US stocks haven’t traded this high since April 2022 and the S&P is now up nearly 650 points in 2023. Graeme Evans explains what’s triggered the latest round of buying.
Buyers stayed in control of Wall Street markets today after downside surprises on US inflation and core prices raised hopes that the peak for interest rates is now close.
The Dow Jones Industrial Average jumped 300 points and the S&P 500 index lifted 1%, extending the outperformance that has seen the benchmark rally more than 16% this year.
The FTSE 100 index was already 1.5% higher prior to the better-than-expected release, which showed June CPI of 3% compared with 4% the previous month and 9.1% a year ago.
While base effects from last year’s surge in energy and food prices drove the decline, the main encouragement for Wall Street came from the drop in core prices from 5.3% to 4.8%.
This was the first time in eight months that this closely watched indicator has surprised on the downside, easing some of the pressure on Federal Reserve policymakers after five percentage points of interest rate hikes since March 2022.
Another quarter-point increase is still expected on 26 July, but today’s release and a cooling labour market means they may be tempted to hit the pause button in September.
Projections at the Fed’s recent meeting in June showed the funds rate rising to 5.6% by the year-end, which would mean a further 0.5% of additional tightening.
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Their next decisions will have to consider the lag effects of monetary policy and whether the risks of doing too little outweigh the impact of doing too much.
Deutsche Bank strategist Jim Reid points out that the run of tightening only began when headline and core inflation were 8.5% and 6.5% respectively and came just weeks after the end of quantitative easing.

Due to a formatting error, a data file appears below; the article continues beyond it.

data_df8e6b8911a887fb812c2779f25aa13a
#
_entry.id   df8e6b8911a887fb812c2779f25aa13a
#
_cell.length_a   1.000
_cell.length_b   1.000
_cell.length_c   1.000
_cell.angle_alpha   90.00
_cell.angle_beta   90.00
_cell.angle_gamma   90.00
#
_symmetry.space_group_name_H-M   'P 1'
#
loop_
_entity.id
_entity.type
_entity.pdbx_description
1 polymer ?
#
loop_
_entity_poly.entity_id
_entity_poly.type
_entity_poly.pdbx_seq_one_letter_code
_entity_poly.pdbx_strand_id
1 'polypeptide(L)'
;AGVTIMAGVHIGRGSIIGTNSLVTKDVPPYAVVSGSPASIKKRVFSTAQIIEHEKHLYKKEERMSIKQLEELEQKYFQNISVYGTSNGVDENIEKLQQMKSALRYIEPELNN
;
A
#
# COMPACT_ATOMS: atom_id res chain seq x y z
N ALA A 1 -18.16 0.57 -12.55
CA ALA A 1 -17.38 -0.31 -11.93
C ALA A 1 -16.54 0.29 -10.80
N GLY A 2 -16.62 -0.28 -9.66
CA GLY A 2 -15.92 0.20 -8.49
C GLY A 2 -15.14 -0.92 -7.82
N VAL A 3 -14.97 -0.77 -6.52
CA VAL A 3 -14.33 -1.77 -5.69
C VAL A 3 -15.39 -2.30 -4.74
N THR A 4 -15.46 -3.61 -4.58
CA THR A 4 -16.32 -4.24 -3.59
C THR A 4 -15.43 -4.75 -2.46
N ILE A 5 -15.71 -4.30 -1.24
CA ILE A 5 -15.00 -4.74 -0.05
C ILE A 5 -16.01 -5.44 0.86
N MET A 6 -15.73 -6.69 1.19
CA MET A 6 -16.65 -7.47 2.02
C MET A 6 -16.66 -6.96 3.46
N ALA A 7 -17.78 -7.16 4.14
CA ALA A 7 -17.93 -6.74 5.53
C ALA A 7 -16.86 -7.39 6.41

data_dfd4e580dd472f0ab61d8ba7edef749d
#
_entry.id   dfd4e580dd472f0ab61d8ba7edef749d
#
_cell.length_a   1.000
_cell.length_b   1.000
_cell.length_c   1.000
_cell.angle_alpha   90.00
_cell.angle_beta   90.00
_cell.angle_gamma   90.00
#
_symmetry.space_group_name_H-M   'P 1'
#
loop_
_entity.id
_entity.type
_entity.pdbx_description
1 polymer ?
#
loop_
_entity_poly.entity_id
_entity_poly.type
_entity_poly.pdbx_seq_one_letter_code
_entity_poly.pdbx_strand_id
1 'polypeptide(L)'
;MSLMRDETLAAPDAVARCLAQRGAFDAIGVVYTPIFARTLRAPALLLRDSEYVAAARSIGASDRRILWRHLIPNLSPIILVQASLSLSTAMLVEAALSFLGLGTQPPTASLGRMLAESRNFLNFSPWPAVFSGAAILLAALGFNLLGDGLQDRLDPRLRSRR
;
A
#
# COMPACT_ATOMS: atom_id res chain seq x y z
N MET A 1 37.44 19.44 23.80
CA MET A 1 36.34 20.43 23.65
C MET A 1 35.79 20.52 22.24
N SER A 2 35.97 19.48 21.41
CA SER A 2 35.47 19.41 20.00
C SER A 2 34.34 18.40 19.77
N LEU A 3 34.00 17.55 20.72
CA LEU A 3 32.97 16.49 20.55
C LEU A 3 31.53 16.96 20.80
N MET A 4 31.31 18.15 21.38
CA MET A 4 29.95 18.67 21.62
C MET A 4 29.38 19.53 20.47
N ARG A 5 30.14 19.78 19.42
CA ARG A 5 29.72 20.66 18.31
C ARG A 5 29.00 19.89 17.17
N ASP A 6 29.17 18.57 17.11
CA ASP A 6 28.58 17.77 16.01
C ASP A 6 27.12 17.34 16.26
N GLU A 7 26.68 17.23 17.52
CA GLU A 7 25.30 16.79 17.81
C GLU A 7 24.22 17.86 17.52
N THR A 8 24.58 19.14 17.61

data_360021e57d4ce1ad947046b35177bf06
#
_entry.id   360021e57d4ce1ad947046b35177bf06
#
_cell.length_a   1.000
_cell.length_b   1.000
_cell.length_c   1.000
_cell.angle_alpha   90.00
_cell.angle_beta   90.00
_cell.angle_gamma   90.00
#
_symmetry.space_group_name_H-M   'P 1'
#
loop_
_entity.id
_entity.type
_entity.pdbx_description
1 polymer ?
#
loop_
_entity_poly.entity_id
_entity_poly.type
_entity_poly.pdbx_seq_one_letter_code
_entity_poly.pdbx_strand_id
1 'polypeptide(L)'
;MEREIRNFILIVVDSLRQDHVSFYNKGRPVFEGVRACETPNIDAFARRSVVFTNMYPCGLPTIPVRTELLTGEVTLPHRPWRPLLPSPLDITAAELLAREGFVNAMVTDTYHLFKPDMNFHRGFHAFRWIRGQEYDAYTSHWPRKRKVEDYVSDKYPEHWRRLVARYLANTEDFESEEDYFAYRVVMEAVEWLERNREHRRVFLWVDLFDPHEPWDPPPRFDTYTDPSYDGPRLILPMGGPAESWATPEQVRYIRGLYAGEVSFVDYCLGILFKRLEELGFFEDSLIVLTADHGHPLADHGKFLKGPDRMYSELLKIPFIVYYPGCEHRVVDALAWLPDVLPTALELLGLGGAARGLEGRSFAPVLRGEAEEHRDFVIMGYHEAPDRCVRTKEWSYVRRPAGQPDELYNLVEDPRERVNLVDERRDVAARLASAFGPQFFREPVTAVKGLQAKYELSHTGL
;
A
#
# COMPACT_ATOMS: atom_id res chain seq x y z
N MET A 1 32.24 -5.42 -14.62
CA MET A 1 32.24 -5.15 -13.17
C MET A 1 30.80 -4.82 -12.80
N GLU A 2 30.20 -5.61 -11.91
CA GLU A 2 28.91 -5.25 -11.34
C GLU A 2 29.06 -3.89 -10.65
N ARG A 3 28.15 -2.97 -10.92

He said today: “Given that they were extraordinarily behind the curve then, the temptation may be to ensure they don’t stop tightening until the evidence is much clearer that inflation is sustainably back at target.
“That increases the chance of inflation eventually being tamed, but increases the risk of a hard landing.”
For now, however, investors appear hopeful that the current second-quarter results season will represent a trough quarter for US earnings at around 5% lower year-on-year.
This is supported by potential tailwinds from stimulus efforts such as the Inflation Reduction Act, as well as softer year-on-year comparatives and favourable currency movements.
A worsening margin backdrop due to disinflation clouds the investment case, but Bank of America points out that such conditions have been evident most of the past year.
It said: “Half of S&P 500 earnings are goods, where inflation has fallen sharply since Q1 2022. In fact, core goods inflation has re-accelerated in Q2, which has been more correlated to margins than the headline CPI in recent years.
“The pace of margin deterioration also slowed in Q1, and other than commodity sectors, we expect stabilising margins going forward.”
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Capital Economics still believes a mild US recession over the coming quarters is more likely than not, as the full impact of the surge in borrowing costs feeds into weaker consumption growth, falling business investment and slower inventory building.
It believes that 5.25% and 5.50% should be the peak for this interest rate cycle before the Federal Reserve begins cutting again in the first half of next year. That prospect has boosted the appeal of rate-sensitive growth stocks over recent weeks, with the tech-focused Nasdaq Composite up another 1% today.
In contrast to the encouraging developments in the US, the Bank of England is next month poised to increase rates by another half percentage point. UK inflation is forecast to fall on 19 July, but only from 8.7% to 8.3% as a tighter labour market and a big energy price shock have contributed to a higher rate than seen across the Atlantic.
Economists point out that US inflation would be even lower if statisticians used Europe’s method for calculating the annual rate of consumer prices.
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